The friendly vibe spills over into an active social scene outside the office. Apparently “there’s drinks events pretty much every single week, on top of extracurricular activities like the footy team or the charity committee pro-bono events.” This year’s trainees have even found the time for a group holiday! Also appreciated is a ‘Grow Your Network’ initiative, which holds events where SPB junior lawyers invite their contacts across various industries. For those keen to display their budding leadership skills, there’s a ‘head trainee’ position available at each UK office to act as liaison with HR, which trainees are interviewed for.

Another major plus of the six-seat rotation is that one of the seats will likely be a client secondment. There are some great destinations, including FTSE 100 companies, luxury retailers, and fast-growing start-ups. Meanwhile, around a third of trainees do an international secondment. The opportunity to spend time in the US is rare, with legacy Hammonds’ offices in Brussels, Paris and Milan the most common destinations.  But Legal Cheek understands that a few future rookies have made it to Sydney in recent years, working as paralegals before starting their TC proper, and one lucky newbie even made it as far as Singapore for six months this year.

Despite being slow off the mark, SPB now offers its London NQs £100k starting salaries, whilst NQs in the regions take home £65,000. There is a broad understanding that work/life balance is reasonable for corporate law; most people reported being out the door (or away from the kitchen table) by 7 or even 6pm. Within this average though hours can vary quite widely. One insider describes it like this: “Some seats (like litigation) I was just consistently busy and tended not to leave before 7–8pm, on average. Other seats like corporate are much more variable where I have left before at 5:30pm when it’s quiet but could be here until 2am in the midst of a deal.”

The firm doesn’t score particularly highly for perks, which are said to be “pretty standard”. Among other things there is free private healthcare, subsidised gym membership and free food after 7pm. Nothing to turn your nose up at, but “could be improved in comparison to other US firms of our size”. There’s also some envy from the regions that the London office gets the bonus perk of free snacks.

In addition, SPB has been generous with helping its rookies to feel comfortable working from home: “I’ve kitted out my home office with free furniture Squires sent me. Much better quality than John Lewis — thanks Squires!” The WFH policy appears pretty flexible with everyone said to be “pretty used to working from home a couple of days a week”, but SPB’s new ‘all-in Thursdays’ scheme now means lawyers must be in the office three days a week.

Generally, most seem unphased by the change, with rookies rating the firm’s various office spaces highly. SQB’s new London office at 60 London Wall has been very warmly received: “New offices are excellent. The view of the City from the 8th floor is pretty impressive. The shower facilities are what you might expect in a decent hotel. Huge bike storage area, complete with tools and repair station,” one trainee raves. The “modern” hubs in Manchester and Leeds also prompt positive responses, with one rookie describing them as “very Suits”. The firm’s Birmingham office “needs an update” according to one trainee, but is otherwise “comfortable” (and, don’t tell anyone, but we’re hearing rumours of a new move soon). For now, Brummie rookies must cope without the fancy coffee machines the London office has! Elsewhere, highlights include the “nice open-plan sitting areas with bean-to-cup coffee machines” and shared offices with “excellent sound-proofing”. The canteens are also apparently really good, with the food being “easily comparable with the stuff one can get at Planet Organic or similar lunch spots, except that it’s a third of the price”. If you can’t be bothered to leave your desk, “cold foods and snacks are brought round the offices on a trolley twice a day”.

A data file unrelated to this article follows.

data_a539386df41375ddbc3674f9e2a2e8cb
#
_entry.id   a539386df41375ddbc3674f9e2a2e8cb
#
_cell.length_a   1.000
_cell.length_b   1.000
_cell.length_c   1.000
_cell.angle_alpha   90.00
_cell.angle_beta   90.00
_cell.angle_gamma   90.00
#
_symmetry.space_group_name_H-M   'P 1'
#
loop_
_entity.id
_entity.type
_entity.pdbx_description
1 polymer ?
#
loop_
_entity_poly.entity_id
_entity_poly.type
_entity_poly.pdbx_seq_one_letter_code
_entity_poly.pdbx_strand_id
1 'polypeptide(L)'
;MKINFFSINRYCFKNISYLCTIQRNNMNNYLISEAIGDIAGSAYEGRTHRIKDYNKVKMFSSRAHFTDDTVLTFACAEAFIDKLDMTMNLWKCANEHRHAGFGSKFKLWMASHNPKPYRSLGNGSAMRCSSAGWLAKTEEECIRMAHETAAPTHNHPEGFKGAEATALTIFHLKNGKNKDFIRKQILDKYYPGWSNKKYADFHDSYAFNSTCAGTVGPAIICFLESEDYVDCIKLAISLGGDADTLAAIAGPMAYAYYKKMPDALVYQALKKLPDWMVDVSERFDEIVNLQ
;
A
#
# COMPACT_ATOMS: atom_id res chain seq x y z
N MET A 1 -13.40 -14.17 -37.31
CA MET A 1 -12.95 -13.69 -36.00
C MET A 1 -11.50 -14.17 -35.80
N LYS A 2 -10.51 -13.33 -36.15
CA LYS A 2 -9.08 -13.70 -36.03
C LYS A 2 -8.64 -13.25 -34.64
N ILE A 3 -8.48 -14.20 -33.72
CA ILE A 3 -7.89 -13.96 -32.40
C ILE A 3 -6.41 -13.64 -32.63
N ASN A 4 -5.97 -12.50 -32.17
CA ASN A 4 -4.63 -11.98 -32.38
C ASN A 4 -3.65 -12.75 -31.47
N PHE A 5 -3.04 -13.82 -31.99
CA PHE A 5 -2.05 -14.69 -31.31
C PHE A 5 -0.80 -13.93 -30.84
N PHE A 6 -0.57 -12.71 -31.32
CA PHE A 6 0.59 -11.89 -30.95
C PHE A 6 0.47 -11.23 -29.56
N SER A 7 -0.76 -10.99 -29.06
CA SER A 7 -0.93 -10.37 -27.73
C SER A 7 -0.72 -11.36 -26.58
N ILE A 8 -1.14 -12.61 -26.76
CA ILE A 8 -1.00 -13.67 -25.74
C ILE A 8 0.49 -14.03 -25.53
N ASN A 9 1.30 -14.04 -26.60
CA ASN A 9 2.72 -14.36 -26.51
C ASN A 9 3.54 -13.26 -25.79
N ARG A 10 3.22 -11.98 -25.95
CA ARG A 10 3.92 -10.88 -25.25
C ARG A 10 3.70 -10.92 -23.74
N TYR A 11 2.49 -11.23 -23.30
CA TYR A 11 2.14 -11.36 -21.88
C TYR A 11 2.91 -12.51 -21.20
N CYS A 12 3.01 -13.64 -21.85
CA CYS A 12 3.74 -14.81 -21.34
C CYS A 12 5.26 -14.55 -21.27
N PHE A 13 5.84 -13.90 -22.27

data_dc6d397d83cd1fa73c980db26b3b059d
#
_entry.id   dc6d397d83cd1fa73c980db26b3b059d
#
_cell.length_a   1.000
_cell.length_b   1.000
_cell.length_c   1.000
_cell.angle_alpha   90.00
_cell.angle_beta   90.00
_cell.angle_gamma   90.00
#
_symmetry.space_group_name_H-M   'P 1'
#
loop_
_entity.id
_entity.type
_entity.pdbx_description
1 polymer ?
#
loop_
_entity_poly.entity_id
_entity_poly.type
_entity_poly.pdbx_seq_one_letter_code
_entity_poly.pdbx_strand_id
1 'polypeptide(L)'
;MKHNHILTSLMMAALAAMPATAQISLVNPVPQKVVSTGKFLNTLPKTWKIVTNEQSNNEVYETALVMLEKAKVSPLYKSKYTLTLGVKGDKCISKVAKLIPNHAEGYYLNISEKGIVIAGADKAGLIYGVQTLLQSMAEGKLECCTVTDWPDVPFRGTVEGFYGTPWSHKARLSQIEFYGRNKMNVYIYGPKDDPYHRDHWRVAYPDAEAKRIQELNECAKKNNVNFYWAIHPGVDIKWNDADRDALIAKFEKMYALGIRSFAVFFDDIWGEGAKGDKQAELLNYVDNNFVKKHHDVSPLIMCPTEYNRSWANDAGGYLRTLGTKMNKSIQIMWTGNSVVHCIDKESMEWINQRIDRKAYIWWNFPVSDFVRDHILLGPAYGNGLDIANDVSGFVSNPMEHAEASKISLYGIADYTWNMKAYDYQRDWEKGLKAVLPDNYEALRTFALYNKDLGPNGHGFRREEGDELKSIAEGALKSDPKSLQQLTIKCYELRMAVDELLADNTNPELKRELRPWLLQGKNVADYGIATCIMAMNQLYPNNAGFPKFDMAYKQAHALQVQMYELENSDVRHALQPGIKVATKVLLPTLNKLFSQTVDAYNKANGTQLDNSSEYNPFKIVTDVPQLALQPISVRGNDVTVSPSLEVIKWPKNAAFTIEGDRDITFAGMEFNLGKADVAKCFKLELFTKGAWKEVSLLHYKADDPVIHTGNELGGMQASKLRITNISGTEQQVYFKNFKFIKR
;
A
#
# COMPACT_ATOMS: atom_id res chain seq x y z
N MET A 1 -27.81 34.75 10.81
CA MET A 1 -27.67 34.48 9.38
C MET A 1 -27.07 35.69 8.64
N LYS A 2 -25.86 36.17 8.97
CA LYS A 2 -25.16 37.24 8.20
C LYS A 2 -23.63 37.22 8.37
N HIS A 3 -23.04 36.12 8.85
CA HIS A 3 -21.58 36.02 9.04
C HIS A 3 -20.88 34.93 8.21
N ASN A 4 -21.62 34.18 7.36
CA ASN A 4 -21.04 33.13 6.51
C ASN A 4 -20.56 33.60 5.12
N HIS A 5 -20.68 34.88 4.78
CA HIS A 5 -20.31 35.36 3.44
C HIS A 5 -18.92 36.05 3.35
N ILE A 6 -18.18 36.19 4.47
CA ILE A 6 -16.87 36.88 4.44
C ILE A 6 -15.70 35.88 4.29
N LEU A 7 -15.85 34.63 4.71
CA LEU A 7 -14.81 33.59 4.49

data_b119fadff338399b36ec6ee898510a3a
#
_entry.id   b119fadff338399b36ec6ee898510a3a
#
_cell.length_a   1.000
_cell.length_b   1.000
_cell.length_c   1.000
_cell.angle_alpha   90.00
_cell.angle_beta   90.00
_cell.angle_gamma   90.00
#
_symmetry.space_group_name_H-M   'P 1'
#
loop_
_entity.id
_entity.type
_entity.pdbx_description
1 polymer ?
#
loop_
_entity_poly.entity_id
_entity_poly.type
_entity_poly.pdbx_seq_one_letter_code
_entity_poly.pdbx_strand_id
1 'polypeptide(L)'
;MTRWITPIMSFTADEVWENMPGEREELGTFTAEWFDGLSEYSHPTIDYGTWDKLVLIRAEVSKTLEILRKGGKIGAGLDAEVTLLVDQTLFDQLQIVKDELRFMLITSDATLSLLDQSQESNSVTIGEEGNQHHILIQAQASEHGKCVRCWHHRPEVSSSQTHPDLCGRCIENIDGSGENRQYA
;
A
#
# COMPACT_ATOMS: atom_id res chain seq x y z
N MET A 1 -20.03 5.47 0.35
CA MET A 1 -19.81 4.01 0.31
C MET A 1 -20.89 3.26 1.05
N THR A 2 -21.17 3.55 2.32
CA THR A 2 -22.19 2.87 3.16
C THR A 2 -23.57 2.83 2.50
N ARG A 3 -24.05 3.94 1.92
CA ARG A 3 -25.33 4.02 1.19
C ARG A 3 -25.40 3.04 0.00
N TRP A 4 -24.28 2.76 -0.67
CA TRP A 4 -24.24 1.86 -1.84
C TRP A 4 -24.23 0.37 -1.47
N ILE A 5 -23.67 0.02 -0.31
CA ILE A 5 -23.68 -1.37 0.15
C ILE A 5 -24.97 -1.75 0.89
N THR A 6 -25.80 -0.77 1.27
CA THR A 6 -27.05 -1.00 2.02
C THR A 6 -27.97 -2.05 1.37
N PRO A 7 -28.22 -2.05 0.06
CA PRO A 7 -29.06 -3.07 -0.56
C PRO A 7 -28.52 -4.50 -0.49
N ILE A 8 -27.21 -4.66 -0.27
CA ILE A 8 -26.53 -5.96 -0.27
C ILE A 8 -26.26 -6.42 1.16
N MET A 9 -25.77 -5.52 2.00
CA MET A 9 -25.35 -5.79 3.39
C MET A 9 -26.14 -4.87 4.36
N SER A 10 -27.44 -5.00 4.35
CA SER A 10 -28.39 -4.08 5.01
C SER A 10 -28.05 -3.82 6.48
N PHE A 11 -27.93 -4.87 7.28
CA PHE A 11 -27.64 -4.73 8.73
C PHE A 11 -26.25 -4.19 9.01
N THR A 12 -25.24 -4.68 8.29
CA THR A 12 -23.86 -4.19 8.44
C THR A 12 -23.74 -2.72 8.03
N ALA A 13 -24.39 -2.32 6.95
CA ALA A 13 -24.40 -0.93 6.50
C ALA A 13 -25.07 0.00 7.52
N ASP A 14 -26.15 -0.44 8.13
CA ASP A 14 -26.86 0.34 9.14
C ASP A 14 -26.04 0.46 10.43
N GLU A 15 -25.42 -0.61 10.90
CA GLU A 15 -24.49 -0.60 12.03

It helps that the firm’s technology gets the job done. OK, you’re not exactly getting to grips with cutting-edge AI or even the latest time recording software, but the actual IT equipment is said to be of “high standard” with iPhone 13s and the new Lenovo Thinkpads provided for lawyers. The tech support is also held in high-esteem as the firm genuinely provides around the clock support: “If you ring after around 3pm you’ll get the US IT support”, while “being able to do things like email our Sydney office research team at 1am when you’re doing an Australia deal.”

Insider Scorecard

Quality of work
Peer support
Partner approach-ability
Work/life balance
Legal tech

Insider Scorecard Grades range from A* to D and are derived from the Legal Cheek Trainee and Junior Lawyer Survey 2023–24 of over 2,000 trainees and junior associates at the leading law firms in the UK.


First year trainee salary £47,000
Second year trainee salary £50,000
Newly qualified salary £100,000
Profit per equity partner £1,300,000
PGDL grant £10,000
SQE grant £10,000

The above figures are for London. Trainees outside of London earn £30,000 in their first year and £33,000 in their second year. Newly qualified solicitors in London earn up to £100,000 depending on their practice area, whilst those in the regions earn up to £65,000. Outside of London SPB offers PGDL and SQE grants of £7,000.


Average start work time 08:49
Average finish time 18:38
Annual target hours 1,200
Annual leave 25 days

Average arrive and leave times are derived from the Legal Cheek Trainee and Junior Lawyer Survey 2023–24 of over 2,000 trainees and junior associates at the leading law firms in the UK.


Chances of secondment abroad 18%
Chances of client secondment 15%

Secondment probabilities are derived from the Legal Cheek Trainee and Junior Lawyer Survey 2023–24 of over 2,000 trainees and junior associates at the leading law firms in the UK.

General Info

Training contracts 30
Latest trainee retention rate 85%
Offices 43
Countries 21
Minimum A-level requirement No minimum
Minimum degree requirement 2:1

Squire Patton Boggs prefer that applicants obtain a 2:1 in their degree, but this is not a requirement.


UK female associates 59%
UK female partners 27%
UK BME associates 19%
UK BME partners 9%

Universities Current Trainees Attended

The Firm In Its Own Words